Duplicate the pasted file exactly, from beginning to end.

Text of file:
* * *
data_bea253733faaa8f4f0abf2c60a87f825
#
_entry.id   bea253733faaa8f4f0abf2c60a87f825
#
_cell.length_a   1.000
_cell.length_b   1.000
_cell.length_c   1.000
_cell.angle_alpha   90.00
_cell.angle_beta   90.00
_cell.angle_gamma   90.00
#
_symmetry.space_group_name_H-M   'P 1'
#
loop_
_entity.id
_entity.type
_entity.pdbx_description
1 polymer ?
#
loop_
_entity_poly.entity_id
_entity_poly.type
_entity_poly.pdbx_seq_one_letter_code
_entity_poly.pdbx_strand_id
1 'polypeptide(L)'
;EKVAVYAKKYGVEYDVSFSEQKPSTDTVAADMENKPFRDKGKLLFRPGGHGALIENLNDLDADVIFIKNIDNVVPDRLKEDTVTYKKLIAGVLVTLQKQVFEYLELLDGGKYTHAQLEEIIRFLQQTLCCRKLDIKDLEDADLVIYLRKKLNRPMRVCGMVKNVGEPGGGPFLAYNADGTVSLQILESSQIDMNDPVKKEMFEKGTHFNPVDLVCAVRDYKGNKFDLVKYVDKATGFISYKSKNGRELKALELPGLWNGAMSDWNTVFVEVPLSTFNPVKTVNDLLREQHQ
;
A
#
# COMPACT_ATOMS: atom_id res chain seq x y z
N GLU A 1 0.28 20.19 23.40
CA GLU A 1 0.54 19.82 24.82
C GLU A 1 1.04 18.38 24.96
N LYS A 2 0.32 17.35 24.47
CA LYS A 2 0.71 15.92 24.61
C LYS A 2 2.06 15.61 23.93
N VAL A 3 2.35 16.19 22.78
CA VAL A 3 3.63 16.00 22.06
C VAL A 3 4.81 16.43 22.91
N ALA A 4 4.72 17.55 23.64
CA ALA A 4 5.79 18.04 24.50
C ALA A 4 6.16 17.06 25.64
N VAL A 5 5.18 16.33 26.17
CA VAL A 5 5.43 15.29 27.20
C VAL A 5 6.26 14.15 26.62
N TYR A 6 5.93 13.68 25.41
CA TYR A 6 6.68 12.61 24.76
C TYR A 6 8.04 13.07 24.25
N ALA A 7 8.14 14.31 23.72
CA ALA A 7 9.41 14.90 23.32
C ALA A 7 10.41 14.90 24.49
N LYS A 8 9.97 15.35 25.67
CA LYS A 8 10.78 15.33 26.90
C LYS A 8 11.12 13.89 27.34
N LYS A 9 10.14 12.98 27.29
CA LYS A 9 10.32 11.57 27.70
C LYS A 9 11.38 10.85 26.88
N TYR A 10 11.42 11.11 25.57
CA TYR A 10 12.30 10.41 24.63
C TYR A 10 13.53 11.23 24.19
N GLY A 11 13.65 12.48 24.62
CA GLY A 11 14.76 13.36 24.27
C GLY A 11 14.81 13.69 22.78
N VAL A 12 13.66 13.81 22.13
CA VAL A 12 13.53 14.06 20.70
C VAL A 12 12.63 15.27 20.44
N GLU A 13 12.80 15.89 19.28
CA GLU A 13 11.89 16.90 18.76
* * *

data_bea253733faaa8f4f0abf2c60a87f825
#
_entry.id   bea253733faaa8f4f0abf2c60a87f825
#
_cell.length_a   1.000
_cell.length_b   1.000
_cell.length_c   1.000
_cell.angle_alpha   90.00
_cell.angle_beta   90.00
_cell.angle_gamma   90.00
#
_symmetry.space_group_name_H-M   'P 1'
#
loop_
_entity.id
_entity.type
_entity.pdbx_description
1 polymer ?
#
loop_
_entity_poly.entity_id
_entity_poly.type
_entity_poly.pdbx_seq_one_letter_code
_entity_poly.pdbx_strand_id
1 'polypeptide(L)'
;EKVAVYAKKYGVEYDVSFSEQKPSTDTVAADMENKPFRDKGKLLFRPGGHGALIENLNDLDADVIFIKNIDNVVPDRLKEDTVTYKKLIAGVLVTLQKQVFEYLELLDGGKYTHAQLEEIIRFLQQTLCCRKLDIKDLEDADLVIYLRKKLNRPMRVCGMVKNVGEPGGGPFLAYNADGTVSLQILESSQIDMNDPVKKEMFEKGTHFNPVDLVCAVRDYKGNKFDLVKYVDKATGFISYKSKNGRELKALELPGLWNGAMSDWNTVFVEVPLSTFNPVKTVNDLLREQHQ
;
A
#
# COMPACT_ATOMS: atom_id res chain seq x y z
N GLU A 1 0.28 20.19 23.40
CA GLU A 1 0.54 19.82 24.82
C GLU A 1 1.04 18.38 24.96
N LYS A 2 0.32 17.35 24.47
CA LYS A 2 0.71 15.92 24.61
C LYS A 2 2.06 15.61 23.93
N VAL A 3 2.35 16.19 22.78
CA VAL A 3 3.63 16.00 22.06
C VAL A 3 4.81 16.43 22.91
N ALA A 4 4.72 17.55 23.64
CA ALA A 4 5.79 18.04 24.50
C ALA A 4 6.16 17.06 25.64
N VAL A 5 5.18 16.33 26.17
CA VAL A 5 5.43 15.29 27.20
C VAL A 5 6.26 14.15 26.62
N TYR A 6 5.93 13.68 25.41
CA TYR A 6 6.68 12.61 24.76
C TYR A 6 8.04 13.07 24.25
N ALA A 7 8.14 14.31 23.72
CA ALA A 7 9.41 14.90 23.32
C ALA A 7 10.41 14.90 24.49
N LYS A 8 9.97 15.35 25.67
CA LYS A 8 10.78 15.33 26.90
C LYS A 8 11.12 13.89 27.34
N LYS A 9 10.14 12.98 27.29
CA LYS A 9 10.32 11.57 27.70
C LYS A 9 11.38 10.85 26.88
N TYR A 10 11.42 11.11 25.57
CA TYR A 10 12.30 10.41 24.63
C TYR A 10 13.53 11.23 24.19
N GLY A 11 13.65 12.48 24.62
CA GLY A 11 14.76 13.36 24.27
C GLY A 11 14.81 13.69 22.78
N VAL A 12 13.66 13.81 22.13
CA VAL A 12 13.53 14.06 20.70
C VAL A 12 12.63 15.27 20.44
N GLU A 13 12.80 15.89 19.28
CA GLU A 13 11.89 16.90 18.76